Gold chains are must-have timeless pieces of jewelry regularly worn by both men and women for many occasions. Many people pay high prices for real gold chains for many reasons, including the items lasting longer, retaining more value as an investment, and often as a flex or symbol of wealth.
The ancient Egyptians believed gold was the flesh of the sun god Ra. Gold is considered luxurious and precious because it is beautiful and easy to work with. It does not tarnish, rust, or dissolve (except by aqua regia, the name for nitrohydrochloric acid, which is used in one of the tests mentioned below). Gold is hard to extract: Barely 50 grams come out of a ton of ore. It is also one of the best electrical conductors, which is why it is used so heavily inside computers and other technological equipment.
First we recommend reading about the different types of gold jewelry offered by sellers. Read more here.
What Is Real Gold?
There are pros and cons to all types of metals, but Solid Gold is generally the more superior metal because it’s the most durable, valuable, and least irritating to those that have allergies to base metals. However, Solid Gold will be more expensive than plated or filled metals.
Gold Plated pieces are a more affordable alternative; however, they only contain a tiny amount of gold, and any friction will cause the plating to rub off quickly, leaving a dull piece of metal. Most base metals used in Gold Plated jewelry also tend to stain your skin green or cause allergic reactions. Gold Plated jewelry is only suitable for fashion jewelry, and requires more care and maintenance, as exposure to small amounts of moisture, sweat and lotions will degrade the piece rapidly. Regular re-plating is also required to restore pieces back to their original condition, resulting in added ongoing expenses.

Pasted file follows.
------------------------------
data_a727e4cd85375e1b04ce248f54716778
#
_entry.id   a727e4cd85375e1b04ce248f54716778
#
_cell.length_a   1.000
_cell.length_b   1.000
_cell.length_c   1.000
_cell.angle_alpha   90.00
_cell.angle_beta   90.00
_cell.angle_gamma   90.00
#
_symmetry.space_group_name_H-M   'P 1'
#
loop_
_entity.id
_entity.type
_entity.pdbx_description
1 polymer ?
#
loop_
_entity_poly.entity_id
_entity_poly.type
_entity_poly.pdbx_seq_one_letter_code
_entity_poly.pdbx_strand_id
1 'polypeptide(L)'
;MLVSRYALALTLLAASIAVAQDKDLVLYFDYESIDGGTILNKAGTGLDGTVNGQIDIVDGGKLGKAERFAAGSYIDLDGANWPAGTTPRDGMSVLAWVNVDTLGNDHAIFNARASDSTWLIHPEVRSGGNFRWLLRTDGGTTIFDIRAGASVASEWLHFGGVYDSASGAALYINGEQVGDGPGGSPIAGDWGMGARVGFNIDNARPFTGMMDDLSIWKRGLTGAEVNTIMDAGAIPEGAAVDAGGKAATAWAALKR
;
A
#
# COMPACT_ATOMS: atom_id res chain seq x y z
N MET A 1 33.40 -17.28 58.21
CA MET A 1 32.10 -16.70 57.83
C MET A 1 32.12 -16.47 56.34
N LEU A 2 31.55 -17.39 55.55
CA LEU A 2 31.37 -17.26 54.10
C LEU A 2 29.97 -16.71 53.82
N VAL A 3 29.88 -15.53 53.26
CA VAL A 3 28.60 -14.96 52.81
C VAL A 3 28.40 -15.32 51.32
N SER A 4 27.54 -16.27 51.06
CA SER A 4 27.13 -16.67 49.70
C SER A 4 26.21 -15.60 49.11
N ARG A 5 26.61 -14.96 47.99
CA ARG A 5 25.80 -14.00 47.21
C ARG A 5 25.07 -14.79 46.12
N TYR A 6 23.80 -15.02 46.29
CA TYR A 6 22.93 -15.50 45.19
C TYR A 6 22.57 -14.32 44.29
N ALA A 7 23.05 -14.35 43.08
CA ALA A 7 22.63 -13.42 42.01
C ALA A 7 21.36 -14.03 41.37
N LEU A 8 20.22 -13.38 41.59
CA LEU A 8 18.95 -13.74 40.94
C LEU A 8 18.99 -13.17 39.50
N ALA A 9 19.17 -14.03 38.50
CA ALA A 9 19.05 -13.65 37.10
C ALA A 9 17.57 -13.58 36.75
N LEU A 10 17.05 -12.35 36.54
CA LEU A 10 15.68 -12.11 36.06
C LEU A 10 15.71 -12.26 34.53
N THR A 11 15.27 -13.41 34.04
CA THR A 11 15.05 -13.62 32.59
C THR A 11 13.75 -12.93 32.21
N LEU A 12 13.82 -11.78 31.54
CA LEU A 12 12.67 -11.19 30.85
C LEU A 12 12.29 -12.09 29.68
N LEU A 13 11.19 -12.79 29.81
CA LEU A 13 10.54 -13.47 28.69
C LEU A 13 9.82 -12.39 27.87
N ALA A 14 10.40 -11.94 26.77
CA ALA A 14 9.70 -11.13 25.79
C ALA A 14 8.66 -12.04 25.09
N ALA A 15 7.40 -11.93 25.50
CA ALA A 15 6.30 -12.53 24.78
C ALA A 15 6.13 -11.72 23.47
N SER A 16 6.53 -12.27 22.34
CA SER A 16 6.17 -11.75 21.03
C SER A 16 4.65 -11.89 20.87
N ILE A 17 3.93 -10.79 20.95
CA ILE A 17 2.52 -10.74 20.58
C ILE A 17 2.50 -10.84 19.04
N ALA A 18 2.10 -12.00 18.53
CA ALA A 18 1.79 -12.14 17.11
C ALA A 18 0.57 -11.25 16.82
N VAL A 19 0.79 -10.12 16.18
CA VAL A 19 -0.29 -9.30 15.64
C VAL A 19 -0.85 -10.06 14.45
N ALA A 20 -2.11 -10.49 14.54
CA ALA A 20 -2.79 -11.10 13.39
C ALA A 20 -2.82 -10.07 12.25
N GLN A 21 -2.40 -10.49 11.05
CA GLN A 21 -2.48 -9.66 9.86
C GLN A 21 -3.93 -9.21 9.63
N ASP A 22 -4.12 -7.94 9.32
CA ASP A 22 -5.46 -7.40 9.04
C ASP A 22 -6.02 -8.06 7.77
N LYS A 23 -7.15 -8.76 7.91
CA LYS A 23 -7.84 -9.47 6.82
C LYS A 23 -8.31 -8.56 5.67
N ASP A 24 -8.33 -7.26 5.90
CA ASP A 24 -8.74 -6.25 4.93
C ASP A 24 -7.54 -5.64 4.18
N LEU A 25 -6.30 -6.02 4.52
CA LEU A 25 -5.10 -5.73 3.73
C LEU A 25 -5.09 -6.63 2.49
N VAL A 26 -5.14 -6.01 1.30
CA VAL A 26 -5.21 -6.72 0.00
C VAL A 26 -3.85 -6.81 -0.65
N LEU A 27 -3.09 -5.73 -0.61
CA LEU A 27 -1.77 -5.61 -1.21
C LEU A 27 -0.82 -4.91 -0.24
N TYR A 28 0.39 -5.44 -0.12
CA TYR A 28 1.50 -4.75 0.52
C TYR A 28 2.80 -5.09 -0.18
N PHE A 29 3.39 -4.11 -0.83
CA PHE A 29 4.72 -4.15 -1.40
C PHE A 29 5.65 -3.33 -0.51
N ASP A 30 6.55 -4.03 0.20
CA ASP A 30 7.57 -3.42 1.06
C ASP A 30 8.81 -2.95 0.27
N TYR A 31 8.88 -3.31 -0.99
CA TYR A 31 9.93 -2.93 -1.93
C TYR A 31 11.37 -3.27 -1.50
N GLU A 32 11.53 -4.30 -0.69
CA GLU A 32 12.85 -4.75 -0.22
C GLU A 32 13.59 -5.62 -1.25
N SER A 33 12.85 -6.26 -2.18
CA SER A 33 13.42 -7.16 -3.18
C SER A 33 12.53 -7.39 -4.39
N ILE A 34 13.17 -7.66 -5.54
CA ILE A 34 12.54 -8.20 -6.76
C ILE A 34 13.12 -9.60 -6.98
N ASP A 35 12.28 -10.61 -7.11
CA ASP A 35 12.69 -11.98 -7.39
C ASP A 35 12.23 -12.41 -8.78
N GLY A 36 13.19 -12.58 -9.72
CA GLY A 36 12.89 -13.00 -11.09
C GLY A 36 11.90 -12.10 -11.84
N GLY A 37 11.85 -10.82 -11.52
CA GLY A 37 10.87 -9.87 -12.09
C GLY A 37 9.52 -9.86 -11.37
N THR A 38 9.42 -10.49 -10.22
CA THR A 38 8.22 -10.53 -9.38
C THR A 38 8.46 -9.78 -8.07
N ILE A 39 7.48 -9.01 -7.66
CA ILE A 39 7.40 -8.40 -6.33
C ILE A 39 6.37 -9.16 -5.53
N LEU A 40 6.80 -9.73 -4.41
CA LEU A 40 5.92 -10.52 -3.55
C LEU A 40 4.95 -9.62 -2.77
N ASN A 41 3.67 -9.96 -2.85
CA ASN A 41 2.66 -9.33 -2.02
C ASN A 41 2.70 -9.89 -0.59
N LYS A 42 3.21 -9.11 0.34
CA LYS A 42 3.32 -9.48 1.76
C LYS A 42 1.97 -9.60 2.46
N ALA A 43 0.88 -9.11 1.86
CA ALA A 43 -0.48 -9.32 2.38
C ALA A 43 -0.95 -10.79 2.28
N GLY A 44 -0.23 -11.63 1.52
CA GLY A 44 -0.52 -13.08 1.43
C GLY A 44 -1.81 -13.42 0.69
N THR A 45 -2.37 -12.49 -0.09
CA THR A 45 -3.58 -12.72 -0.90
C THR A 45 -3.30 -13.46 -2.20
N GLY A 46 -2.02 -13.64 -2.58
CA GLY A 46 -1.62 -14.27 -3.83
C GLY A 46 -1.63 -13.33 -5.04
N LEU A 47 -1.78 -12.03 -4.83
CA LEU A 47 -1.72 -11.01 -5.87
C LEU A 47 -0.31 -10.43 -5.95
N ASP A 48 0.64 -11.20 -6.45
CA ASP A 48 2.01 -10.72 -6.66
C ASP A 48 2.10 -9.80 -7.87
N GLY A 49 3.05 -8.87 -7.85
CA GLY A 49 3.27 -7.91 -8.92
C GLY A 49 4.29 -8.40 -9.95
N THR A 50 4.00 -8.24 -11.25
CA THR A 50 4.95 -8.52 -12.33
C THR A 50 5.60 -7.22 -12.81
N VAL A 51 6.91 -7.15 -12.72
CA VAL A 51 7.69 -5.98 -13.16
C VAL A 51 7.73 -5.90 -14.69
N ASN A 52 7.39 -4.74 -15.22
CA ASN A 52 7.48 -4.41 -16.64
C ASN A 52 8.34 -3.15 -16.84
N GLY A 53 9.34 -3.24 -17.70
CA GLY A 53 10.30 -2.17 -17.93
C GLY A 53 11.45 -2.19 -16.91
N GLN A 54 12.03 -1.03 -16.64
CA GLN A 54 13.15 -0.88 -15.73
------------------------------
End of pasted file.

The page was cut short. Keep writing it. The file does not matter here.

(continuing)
Gold Filled pieces are also a more affordable alternative to Solid Gold, however, over time they will also degrade, lose their color, and are difficult to restore.
With more affordable alternatives in lower carat gold (e.g. 9k gold), Solid Gold pieces will:
- Always be valuable
- Last longer and require less maintenance
- Encourage sustainability due to the longer wearing nature of fine jewelry pieces
There are many suppliers and sources that sell ingenuine gold for high prices, making it very important for buyers to know how to identify if the gold is real. So how do you tell whether a gold chain is real or fake? This article is going to provide some tips on how you can determine before buying.
Looking to sell your gold chain? Contact us Today for a free consultation.
Look at the Marking
A piece of gold jewelry is often engraved with a hallmark, which is a stamp that identifies its content and/or manufacturer. Hallmarks usually appear in an inconspicuous place like the inside of a ring.
The standard purity scales are based upon karats and millesimal fineness. The hallmark test is a good place to start when checking if your gold is real.
- Purity numbers under the Karat system (like 8k, 9k, 10k, 14k, 15k, 18k, 20k, 21k, 22k, 23k, and 24k)
- Purity numbers under the Millesimal Fineness system (333, 375, 417, 583 or 585, 625, 750, 833, 875, 916, 958 and 999)
- False purity numbers (anything other than the above)
- Manufacturer (like ESPO for Esposito, etc.)
Hallmarks show the gold’s level of purity and manufacturer to lend greater credibility to a piece’s authenticity and to make it easier to identify and verify. Since anybody can engrave any hallmark they choose, this level of testing is not 100% foolproof
If the numbers say anything other than the ones mentioned above, then you have fake gold. For example, 800, 925, and 950 do not refer to gold, but to silver. Why would they be put 925 on gold? Because this often means the jewelry is gold plated with a sterling silver base.